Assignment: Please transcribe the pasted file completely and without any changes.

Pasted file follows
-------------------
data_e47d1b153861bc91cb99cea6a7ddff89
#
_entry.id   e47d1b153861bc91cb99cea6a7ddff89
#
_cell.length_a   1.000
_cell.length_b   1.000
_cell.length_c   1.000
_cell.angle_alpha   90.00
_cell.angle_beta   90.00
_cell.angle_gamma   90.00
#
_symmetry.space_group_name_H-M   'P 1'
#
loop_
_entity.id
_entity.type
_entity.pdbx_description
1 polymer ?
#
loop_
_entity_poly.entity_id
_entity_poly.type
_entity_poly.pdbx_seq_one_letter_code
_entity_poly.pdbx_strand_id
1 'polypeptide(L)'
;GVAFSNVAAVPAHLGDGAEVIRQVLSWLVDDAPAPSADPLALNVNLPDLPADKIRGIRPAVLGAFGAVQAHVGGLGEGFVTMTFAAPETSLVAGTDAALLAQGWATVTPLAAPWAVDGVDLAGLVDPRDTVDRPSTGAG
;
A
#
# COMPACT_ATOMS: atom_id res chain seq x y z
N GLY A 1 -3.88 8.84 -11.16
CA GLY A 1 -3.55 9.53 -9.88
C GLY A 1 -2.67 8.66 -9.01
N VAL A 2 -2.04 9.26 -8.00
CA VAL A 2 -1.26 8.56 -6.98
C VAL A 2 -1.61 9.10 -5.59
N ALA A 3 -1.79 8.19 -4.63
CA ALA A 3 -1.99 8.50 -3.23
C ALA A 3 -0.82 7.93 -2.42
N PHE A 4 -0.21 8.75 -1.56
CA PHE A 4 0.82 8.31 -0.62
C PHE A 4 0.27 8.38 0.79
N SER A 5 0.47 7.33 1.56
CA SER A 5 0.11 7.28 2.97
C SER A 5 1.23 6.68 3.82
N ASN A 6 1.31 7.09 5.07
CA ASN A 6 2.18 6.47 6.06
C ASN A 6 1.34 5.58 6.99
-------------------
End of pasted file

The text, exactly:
data_e47d1b153861bc91cb99cea6a7ddff89
#
_entry.id   e47d1b153861bc91cb99cea6a7ddff89
#
_cell.length_a   1.000
_cell.length_b   1.000
_cell.length_c   1.000
_cell.angle_alpha   90.00
_cell.angle_beta   90.00
_cell.angle_gamma   90.00
#
_symmetry.space_group_name_H-M   'P 1'
#
loop_
_entity.id
_entity.type
_entity.pdbx_description
1 polymer ?
#
loop_
_entity_poly.entity_id
_entity_poly.type
_entity_poly.pdbx_seq_one_letter_code
_entity_poly.pdbx_strand_id
1 'polypeptide(L)'
;GVAFSNVAAVPAHLGDGAEVIRQVLSWLVDDAPAPSADPLALNVNLPDLPADKIRGIRPAVLGAFGAVQAHVGGLGEGFVTMTFAAPETSLVAGTDAALLAQGWATVTPLAAPWAVDGVDLAGLVDPRDTVDRPSTGAG
;
A
#
# COMPACT_ATOMS: atom_id res chain seq x y z
N GLY A 1 -3.88 8.84 -11.16
CA GLY A 1 -3.55 9.53 -9.88
C GLY A 1 -2.67 8.66 -9.01
N VAL A 2 -2.04 9.26 -8.00
CA VAL A 2 -1.26 8.56 -6.98
C VAL A 2 -1.61 9.10 -5.59
N ALA A 3 -1.79 8.19 -4.63
CA ALA A 3 -1.99 8.50 -3.23
C ALA A 3 -0.82 7.93 -2.42
N PHE A 4 -0.21 8.75 -1.56
CA PHE A 4 0.82 8.31 -0.62
C PHE A 4 0.27 8.38 0.79
N SER A 5 0.47 7.33 1.56
CA SER A 5 0.11 7.28 2.97
C SER A 5 1.23 6.68 3.82
N ASN A 6 1.31 7.09 5.07
CA ASN A 6 2.18 6.47 6.06
C ASN A 6 1.34 5.58 6.99